Ten Best Star Wars Games (Part 1)

 Greetings and salutations! I had hoped to finish this article last month because of Star Wars month, but it took me another month on account of moving apartments (internet down for 15 days) and then travelling out of state. Now, finally, the article is finished. I present to you: Part One of the Top Ten Star Wars Games of all time.

What qualifies as a good Star Wars games is one that's both fun, but also gives a unique glimpse into the Star Wars Universe. The games on this list each tell stories and are games that immerse ourselves in some aspect of Star Wars, much like if we were  to live in that Universe. Before we begin, there are two games I'd like to mention that didn't make the list, but are excellent examples of the Star Wars experience:

Honorable Mentions:

Episode I Racer - One of the best Star Wars games to not make the list, Racer was a lot of fun to play. Played on the N64, it’s a bit of an older game, but that hasn’t diminished any of its charm. This is one of the few games that has managed to stand the test of time – even with the limited processing power of the N64. It’s one of the most enjoyable things to have come out of Episode I, and a recommendation for any retro gamer.

Star Wars Rogue Leader: Rogue Squadron II - This game was arguably the best launch title for the Game Cube. It immediately called to mind the old rail shooter on which it was based. Only this game was bigger, better, and with more gameplay. It’s been said that this game did the battle of Hoth better than any other Star Wars game – and that’s a lot of games. Many of the battles are those seen in the films, and often times clips from the movies themselves are provided. A fun game to play, with a feel like you’re actually playing through the movies, makes this game an excellent Star Wars game.

 10. Empire at War

There is something satisfying about playing an RTS Game in the Star Wars Universe. In this game, you can choose to be either the Empire or the Rebellion, and it’s an amazing feeling building a massive fleet from scratch. If you enjoy RTS Games, give this game a try. From massive fleet engagements, the game lets players go all the way down to battles on a planet’s surface, covering a wide variety of gameplay.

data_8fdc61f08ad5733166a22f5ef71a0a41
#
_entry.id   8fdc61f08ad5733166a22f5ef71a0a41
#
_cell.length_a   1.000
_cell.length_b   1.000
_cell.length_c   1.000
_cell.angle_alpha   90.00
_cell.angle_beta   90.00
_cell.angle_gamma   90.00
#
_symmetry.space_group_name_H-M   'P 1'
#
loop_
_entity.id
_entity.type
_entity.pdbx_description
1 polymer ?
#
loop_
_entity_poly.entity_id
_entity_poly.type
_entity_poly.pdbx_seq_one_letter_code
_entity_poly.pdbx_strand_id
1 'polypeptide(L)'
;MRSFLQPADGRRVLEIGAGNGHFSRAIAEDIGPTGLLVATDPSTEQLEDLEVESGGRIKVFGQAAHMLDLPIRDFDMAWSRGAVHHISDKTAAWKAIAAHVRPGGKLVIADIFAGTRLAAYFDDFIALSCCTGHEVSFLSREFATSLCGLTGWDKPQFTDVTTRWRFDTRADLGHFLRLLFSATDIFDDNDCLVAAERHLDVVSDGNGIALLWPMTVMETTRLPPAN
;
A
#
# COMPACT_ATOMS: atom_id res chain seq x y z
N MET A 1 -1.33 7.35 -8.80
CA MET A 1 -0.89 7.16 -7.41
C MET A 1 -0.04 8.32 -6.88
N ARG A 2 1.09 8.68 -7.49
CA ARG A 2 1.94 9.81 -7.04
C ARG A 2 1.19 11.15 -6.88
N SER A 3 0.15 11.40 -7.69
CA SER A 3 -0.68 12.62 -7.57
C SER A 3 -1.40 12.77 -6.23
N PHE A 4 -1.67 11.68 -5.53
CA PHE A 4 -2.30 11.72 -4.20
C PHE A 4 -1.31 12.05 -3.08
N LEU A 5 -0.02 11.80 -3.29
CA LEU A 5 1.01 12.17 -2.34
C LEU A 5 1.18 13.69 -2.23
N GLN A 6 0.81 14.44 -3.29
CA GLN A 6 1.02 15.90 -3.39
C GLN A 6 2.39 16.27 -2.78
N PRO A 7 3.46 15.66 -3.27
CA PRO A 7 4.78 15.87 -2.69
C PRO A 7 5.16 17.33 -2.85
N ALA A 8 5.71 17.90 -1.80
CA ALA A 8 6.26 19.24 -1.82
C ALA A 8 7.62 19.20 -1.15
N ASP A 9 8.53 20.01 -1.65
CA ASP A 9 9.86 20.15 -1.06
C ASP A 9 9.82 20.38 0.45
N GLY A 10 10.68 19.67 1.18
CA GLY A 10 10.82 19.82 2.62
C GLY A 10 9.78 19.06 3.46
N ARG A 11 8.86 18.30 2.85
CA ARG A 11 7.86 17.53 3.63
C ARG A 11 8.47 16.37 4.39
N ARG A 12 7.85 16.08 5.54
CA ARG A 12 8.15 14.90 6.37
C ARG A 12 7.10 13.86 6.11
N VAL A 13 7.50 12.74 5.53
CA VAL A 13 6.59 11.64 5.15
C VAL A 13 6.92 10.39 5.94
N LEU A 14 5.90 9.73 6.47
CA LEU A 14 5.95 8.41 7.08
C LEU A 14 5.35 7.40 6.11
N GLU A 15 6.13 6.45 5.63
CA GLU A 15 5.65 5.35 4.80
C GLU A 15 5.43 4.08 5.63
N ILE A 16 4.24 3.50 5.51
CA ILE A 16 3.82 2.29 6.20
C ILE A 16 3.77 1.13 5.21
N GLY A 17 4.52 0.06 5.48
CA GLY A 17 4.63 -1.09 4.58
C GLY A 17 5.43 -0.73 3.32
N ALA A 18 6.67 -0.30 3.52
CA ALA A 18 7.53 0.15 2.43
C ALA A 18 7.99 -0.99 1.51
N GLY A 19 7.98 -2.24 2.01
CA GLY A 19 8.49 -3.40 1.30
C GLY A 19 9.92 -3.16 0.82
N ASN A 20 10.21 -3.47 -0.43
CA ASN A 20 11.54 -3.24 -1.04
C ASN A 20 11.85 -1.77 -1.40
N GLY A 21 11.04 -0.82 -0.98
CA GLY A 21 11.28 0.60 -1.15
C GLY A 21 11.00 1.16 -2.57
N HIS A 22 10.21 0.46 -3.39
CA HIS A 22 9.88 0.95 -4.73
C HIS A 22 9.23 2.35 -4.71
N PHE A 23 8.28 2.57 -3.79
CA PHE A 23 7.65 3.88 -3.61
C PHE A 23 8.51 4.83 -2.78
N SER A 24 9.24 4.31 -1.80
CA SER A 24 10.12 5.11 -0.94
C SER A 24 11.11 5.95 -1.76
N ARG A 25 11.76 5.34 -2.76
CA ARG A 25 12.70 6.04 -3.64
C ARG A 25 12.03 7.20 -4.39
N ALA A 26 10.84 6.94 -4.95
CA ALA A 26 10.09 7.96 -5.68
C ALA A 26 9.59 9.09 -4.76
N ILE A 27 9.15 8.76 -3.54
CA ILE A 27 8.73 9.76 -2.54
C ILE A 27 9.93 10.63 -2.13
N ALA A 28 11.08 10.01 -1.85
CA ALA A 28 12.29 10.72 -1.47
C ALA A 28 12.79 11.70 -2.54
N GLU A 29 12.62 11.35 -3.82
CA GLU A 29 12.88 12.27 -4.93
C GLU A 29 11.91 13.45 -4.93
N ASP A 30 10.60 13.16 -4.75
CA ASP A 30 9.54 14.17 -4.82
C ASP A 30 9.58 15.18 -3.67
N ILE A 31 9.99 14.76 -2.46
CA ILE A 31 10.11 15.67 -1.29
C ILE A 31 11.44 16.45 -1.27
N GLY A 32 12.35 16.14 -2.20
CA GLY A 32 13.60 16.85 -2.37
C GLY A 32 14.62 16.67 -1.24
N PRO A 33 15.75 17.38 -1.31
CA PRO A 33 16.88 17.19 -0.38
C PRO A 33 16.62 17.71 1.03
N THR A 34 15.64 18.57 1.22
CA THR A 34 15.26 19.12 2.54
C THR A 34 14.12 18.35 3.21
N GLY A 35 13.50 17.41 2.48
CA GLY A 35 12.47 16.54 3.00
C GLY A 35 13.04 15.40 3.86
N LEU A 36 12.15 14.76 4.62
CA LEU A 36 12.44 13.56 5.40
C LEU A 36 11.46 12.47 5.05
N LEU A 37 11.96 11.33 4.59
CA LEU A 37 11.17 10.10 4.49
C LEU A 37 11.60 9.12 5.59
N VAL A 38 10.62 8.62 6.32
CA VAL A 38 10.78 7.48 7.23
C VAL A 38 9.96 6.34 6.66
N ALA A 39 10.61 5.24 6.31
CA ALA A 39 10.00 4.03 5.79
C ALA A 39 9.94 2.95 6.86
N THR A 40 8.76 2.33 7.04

One thing that separates the Star Wars universe from other franchises is the giant battles that take place. This game lets you control those battles both in space and on the ground. The sound and the music help call to mind the grandiose feel of Star Wars that we grew up watching. Even more, we can actually control a fleet of starships as they make war on an enemy world – always something enjoyable.

For a similar gaming experience: Look at Star Wars: Rebellion which is basically the predecessor to this game. Rebellion featured a bigger galaxy but lacked ground battles. Your fleets could be much larger, which is always fun to see.

9. The Force Unleashed

Released much later than many of the other games on this list, the Force Unleashed was one of last, successful games produced by Lucasarts. This game introduced a different way to play Star Wars games – by using the Force. This was an incredible game to play because it was a lot of fun. It really showed what the Force was capable of, which is something that the movies and most of the other games lacked.

Hacking and slashing your way through waves of storm troopers was great fun, especially when a well-timed force-blast will scatter your enemies like leaves blown by a leaf blower. With an interesting main character who worked for the big man himself, the game stands out as one of the better Star Wars games.

For a similar gaming experience: Look at the Force Unleashed II. While the sequel wasn’t as long as the first game, it featured the same grandiose force use and hack-and-slash style that players enjoyed from the first game.

8. LEGO Star Wars

The LEGO Games are delightful fun, and they have a history of being quite addicting. With the Star Wars Universe, LEGO Star Wars brought a very cute take on the original trilogy that we all grew up loving. The game featured great co-op gameplay, and it managed to be extremely fun while it did so.

This game made this list because it's quirks and humor remind you of the fun stuff about the Star Wars films.Watching the little LEGO people mimic and pantomime the scenes from the films with their own special little style is a real pleasure to see. Being the first of this line of games, LEGO Star Wars paved the way for some excellent follow-up games. In addition, this game opened up the market for other franchises under the LEGO banner.

For a similar gaming experience: Look at the many other LEGO Star Wars games, particularly LEGO Star Wars: The Complete Saga.

Stay tuned for the rest of the list!